Build strong relationships and invest in relationships. Don’t burn bridges. You never know when you might need to rely on a relationship built today. As Jackson Brown, Jr. said, “In the journey of life, try not to burn bridges. You will never know how many times you will have to cross them.” Every person you meet is a potential door to a new opportunity to learn, grow and develop personally or professionally.

Don’t despise humble beginnings

As you work towards building a successful career, don’t decline or belittle certain job offers because you think it’s not good enough. It may be entirely different from what you envisioned but taking that job can go a long way to provide you with huge learning opportunities and serve as building blocks on your career journey. It might not seem like your “spec” today but it might just be the one to set the tone for the next phase of your career. Give it your best. Work hard, learn, develop your skills and keep your ears on the ground. As Gifty Bingley puts it, “It’s ok to start small and uncertain. Good things are won the hard way.” Smaller doors often lead to bigger opportunities.

Heartbreaks are part of life

As a child, I experienced my earliest heartbreak when I couldn’t get admission to a school where my best friend got in. The reason for my rejection was that I couldn’t pronounce the word “aircraft” in English. I was only able to say it in another language. It was a painful experience for me, but I learned that heartbreaks are a part of life, and we must learn to live with them. Rejection is also inevitable in life, whether it’s from family, friends, or job applications. Some days, we may win, while on other days, we may face rejection. But it’s important not to beat ourselves up for it. Every new day is a chance to try again, and we must learn to move on from our failures and setbacks.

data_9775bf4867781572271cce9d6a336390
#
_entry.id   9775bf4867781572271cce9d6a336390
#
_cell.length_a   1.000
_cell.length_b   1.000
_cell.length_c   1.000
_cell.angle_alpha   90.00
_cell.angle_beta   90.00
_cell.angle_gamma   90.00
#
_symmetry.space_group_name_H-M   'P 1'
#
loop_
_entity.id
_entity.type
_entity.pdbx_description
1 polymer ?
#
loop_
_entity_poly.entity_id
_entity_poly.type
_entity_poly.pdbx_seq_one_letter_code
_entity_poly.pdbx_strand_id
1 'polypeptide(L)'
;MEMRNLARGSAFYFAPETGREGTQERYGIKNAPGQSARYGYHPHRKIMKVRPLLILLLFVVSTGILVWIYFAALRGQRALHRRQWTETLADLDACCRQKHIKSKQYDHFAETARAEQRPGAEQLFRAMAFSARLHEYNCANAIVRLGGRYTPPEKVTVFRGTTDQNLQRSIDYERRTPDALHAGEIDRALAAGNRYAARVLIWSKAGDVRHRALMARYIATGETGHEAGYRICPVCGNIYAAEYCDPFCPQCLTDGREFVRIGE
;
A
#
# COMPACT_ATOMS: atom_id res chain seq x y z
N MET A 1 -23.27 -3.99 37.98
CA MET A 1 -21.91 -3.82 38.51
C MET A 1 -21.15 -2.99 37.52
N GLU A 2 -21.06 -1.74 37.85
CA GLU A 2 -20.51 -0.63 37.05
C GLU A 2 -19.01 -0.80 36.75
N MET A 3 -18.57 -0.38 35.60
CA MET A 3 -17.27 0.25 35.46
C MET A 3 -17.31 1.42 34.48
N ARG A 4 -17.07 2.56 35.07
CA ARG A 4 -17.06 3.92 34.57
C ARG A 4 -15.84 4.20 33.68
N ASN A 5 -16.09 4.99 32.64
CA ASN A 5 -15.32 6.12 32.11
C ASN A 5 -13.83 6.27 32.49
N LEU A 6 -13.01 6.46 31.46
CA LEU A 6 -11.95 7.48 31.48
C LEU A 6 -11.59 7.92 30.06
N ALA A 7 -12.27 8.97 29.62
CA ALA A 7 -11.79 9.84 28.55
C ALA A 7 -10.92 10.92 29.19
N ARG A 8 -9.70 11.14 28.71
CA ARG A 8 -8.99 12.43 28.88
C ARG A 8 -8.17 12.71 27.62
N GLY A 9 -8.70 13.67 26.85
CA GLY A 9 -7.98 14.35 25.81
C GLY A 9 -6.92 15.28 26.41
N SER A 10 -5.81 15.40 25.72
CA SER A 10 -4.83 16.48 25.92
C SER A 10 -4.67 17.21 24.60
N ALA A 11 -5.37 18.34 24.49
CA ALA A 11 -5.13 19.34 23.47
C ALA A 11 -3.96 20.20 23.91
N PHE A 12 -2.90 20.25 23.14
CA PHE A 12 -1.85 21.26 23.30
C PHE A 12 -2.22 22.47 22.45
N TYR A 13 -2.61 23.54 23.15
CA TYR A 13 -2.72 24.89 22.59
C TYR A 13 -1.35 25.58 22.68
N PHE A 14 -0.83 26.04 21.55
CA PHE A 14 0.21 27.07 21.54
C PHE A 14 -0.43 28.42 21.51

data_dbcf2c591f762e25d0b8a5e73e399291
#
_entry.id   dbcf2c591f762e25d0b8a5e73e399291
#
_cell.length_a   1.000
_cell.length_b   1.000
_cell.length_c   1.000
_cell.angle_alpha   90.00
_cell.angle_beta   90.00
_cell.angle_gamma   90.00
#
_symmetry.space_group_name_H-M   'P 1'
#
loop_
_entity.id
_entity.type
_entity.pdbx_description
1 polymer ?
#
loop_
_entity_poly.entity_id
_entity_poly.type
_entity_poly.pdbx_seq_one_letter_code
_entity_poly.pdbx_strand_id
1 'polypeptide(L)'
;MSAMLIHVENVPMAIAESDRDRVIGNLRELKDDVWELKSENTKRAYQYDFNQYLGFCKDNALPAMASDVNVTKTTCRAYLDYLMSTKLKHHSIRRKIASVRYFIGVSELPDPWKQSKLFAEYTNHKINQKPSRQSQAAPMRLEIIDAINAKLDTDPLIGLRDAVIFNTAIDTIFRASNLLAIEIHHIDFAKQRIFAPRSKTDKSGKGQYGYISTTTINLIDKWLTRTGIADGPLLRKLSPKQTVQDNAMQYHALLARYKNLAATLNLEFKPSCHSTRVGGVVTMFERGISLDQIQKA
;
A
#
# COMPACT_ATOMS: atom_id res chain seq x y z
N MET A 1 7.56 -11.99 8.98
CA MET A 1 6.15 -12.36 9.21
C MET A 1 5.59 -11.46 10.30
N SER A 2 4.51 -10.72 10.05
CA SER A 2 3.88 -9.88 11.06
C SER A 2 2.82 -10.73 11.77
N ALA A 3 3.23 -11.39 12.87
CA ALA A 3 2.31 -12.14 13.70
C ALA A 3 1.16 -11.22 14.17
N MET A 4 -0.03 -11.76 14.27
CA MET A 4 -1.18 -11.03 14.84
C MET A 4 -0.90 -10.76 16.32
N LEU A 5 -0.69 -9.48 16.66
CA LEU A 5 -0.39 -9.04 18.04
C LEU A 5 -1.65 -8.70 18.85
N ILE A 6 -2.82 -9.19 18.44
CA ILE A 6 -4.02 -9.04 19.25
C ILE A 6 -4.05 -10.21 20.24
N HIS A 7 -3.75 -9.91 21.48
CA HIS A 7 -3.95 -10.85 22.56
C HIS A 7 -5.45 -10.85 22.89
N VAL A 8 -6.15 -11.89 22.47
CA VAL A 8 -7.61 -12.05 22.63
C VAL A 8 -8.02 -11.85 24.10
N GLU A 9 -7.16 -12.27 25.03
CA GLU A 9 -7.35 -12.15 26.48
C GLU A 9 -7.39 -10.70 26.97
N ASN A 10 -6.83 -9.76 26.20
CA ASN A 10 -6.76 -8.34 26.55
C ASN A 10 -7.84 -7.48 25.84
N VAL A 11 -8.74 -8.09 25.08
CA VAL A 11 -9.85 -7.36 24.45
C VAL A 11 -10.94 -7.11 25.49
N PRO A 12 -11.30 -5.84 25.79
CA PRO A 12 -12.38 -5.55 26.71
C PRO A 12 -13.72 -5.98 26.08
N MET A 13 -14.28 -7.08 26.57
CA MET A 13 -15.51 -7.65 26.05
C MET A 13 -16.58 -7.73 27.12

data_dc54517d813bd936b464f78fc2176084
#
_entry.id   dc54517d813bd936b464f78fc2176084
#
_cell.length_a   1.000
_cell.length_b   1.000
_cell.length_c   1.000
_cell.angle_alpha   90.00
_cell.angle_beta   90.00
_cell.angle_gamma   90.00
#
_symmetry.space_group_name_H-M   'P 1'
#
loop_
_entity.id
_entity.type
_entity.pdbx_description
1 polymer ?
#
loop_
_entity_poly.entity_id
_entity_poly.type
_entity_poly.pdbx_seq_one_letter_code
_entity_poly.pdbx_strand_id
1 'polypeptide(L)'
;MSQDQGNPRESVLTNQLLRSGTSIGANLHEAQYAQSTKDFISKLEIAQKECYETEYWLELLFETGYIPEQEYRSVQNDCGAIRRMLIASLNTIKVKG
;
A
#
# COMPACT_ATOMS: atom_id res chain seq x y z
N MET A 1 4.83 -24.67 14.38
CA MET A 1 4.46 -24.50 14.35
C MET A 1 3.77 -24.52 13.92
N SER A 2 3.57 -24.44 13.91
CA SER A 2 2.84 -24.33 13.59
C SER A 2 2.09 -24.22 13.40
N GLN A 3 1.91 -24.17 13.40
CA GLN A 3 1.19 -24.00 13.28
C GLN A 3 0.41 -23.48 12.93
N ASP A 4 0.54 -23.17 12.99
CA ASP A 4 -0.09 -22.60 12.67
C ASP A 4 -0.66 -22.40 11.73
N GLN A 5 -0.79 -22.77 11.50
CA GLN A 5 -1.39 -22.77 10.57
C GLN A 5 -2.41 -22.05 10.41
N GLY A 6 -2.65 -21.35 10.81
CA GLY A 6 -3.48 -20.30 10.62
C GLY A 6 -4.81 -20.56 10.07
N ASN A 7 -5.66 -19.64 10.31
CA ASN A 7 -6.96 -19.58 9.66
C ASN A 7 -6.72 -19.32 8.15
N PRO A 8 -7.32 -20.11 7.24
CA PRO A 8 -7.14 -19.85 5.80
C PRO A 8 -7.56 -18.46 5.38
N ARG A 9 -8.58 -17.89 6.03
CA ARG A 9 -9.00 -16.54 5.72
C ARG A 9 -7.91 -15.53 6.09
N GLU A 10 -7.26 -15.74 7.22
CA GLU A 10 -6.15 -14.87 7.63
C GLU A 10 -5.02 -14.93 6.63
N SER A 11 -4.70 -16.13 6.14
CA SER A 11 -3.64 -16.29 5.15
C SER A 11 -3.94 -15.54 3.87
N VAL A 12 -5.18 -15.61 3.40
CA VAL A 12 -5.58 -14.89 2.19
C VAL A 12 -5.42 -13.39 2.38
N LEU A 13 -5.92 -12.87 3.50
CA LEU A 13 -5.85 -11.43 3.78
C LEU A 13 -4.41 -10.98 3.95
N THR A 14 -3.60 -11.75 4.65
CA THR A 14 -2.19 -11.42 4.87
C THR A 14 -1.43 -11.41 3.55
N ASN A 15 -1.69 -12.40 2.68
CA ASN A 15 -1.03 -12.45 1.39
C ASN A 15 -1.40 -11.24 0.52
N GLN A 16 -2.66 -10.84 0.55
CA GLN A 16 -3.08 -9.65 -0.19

There is a time and season for everything

“Woyaya” is a song by the renowned Ghanaian band Osibisa that brings up so many emotions every time I listen to it. The song talks about the journey of life, with all its ups and downs, and how each person’s path is unique. We often feel like we are lagging behind everyone else, always finishing last in every stage. But we must understand that our stories are different, and the paths that lead us to our purpose are distinct from others. It might take weeks, months, years, or even “overnight successes” that took years to build for each of us. The world is governed by seasons and times, and someone may be reaping their harvest today because of the seeds they sowed ten years ago. The Chinese bamboo tree takes five years to break through the ground, but once it does, it grows about 80 feet in six weeks! We shouldn’t compare our watering season to someone else’s season of bloom. Others may go before us, and others may come after us, but that’s the beauty of life. The wait may be exhausting, and it will be tough, but as long as we work towards our goals and have faith, we will get there, when we get there.